El Sexto, Between Paints and Searches / Miguel Iturria Savon
Tall like a pine and genuine in his desire to express himself through art that is ephemeral and challenging, describes the young Cuban graffiti artist, Danilo Maldonado Machado — alias El Sexto (The Sixth) — who does not smile at the spring greenery nor the excess of tropical light, despite a love for the colorful trees and ocean breezes that cool the bustling night on the streets of Havana, the city whose walls are the objects his paints, as explicit and allegorical as the reality that he tries to capture with spray paint.
It’s not that El Sexto wants to beautify this bittersweet city that defies moisture and time and official apathy. More than embellish, his nocturnal murals call the attention of the bored capital pedestrians, accustomed to looking without seeing or listening without hearing in the midst of violence and the helplessness generated by the servility and cowardice induced by the despotism of the State.
And so he has problems with the political police and the other police, who control the order and carry out the order to arrest him on the public street for having a spray can in one of his pockets and later they made a search of his house and seized his works and painting supplies as well as fining him a thousand pesos without specifying the crime he committed.
In a short video shot by photographer Claudio Fuentes, El Sexto refuses to pay the fine because “I would demonstrate that I’m doing something wrong, that being an artist is a criminal act.” And he says: “I prefer to force the courts to make a judgment for me to demonstrate how and why I’m doing harm.”
We hope that Danilo Maldonado Machado, whose pseudonym satirizes the demented political campaign of the Castro regime to free to Five Spies convicted in the United States, comes out well in this new police hunt, one among so many detentions and searches to dissuade him from his “disturbing” street art.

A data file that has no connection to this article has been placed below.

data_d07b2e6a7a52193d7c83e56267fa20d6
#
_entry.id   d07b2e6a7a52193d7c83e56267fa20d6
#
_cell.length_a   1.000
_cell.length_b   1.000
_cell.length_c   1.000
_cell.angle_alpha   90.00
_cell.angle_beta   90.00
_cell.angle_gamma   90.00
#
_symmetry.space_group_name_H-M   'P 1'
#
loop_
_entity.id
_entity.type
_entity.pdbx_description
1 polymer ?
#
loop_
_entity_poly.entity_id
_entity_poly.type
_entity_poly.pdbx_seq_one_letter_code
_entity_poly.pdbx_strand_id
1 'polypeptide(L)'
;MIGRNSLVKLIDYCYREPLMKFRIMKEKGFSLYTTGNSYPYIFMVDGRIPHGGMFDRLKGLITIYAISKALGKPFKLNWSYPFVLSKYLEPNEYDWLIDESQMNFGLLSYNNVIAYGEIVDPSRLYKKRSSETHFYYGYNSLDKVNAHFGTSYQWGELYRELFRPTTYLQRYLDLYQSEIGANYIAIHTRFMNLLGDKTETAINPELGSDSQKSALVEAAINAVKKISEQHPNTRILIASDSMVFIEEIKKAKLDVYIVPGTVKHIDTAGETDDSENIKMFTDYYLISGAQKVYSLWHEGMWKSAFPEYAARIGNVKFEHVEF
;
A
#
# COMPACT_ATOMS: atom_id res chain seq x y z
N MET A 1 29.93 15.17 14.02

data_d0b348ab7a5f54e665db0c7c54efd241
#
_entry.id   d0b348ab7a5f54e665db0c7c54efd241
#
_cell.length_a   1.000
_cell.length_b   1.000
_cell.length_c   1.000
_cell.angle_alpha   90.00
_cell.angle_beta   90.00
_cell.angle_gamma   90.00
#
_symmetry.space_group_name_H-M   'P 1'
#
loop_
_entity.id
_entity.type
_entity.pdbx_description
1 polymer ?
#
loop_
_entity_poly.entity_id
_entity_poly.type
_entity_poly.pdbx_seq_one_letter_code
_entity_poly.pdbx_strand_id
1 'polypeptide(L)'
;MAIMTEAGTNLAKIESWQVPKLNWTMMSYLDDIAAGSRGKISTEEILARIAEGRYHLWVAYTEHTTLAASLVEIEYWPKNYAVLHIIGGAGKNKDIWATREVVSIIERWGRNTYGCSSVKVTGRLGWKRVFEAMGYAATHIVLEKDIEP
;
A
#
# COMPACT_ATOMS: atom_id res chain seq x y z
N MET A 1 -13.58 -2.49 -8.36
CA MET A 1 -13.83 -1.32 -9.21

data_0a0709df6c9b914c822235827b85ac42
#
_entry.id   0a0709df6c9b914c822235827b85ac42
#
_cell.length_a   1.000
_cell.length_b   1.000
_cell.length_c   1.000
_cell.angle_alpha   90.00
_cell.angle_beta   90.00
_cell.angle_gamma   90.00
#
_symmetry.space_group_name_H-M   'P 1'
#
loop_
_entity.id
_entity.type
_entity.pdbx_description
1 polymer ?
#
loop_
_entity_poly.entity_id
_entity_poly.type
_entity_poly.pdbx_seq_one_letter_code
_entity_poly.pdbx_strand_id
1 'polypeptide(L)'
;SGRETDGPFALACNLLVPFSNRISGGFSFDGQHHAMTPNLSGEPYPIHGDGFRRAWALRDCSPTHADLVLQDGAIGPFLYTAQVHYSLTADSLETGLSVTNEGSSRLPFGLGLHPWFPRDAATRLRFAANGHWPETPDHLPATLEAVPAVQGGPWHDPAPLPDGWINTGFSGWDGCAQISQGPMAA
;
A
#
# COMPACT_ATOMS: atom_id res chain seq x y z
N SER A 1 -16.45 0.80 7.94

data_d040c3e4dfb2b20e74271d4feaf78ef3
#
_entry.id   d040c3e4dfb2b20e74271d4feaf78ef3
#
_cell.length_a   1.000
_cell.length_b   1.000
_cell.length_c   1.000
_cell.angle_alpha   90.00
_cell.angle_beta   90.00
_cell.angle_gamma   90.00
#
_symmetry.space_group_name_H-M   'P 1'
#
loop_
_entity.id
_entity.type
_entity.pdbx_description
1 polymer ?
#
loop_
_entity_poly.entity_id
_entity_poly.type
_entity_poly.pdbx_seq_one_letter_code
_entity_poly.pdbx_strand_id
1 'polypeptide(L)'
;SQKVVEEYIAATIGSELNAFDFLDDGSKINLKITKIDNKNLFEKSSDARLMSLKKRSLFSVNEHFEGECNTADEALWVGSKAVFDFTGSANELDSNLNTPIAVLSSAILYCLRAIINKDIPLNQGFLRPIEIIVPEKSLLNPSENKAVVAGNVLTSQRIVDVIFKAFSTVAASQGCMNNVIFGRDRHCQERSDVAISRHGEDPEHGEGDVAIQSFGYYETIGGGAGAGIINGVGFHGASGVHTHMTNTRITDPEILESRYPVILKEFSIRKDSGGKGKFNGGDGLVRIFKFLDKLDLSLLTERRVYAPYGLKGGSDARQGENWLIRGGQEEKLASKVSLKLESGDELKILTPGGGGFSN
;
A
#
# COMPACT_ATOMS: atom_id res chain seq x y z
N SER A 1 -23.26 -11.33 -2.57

For those who wish to know the urban odyssey of this Havana artists who exercises freedom of expression without permission, I suggest you go to his blog, located in the Vocescubanas.com portal, where there is the video made by Claudio Fuentes. You can also read the enlightening article from the writer Ernesto Santana Zaldivar, who recreated the last fight of Sexto against the police and legal harassment on this island of automatons dressed as functionaries and of intellectuals vaccinated against common sense.
In my case, I can attest to the personal, artist, and solidarity value of this tall boy who draws, with banned spray cans, stars and satiric cocks and naive and frightened faces. I met him several times at the house of Yoani Sanchez — famous author of the blog Generation Y — and at the residence of the physicist Antonio Rodiles, leader of the virtual program Estado de Sats; in addition to attending and commenting on for Cubanet the Exhibition put on by El Sexto in the apartment of the singer Gorki Aguila, on October 29, 2011. I brought to Spain the sheet that Danilo Maldonado Machado painted on my floor in Central Havana, days before we caught the plane to freedom. El Sexto converted this sheet into a protest my being held in police custody that is a testimony to denouncing and friendship.
21 June 2013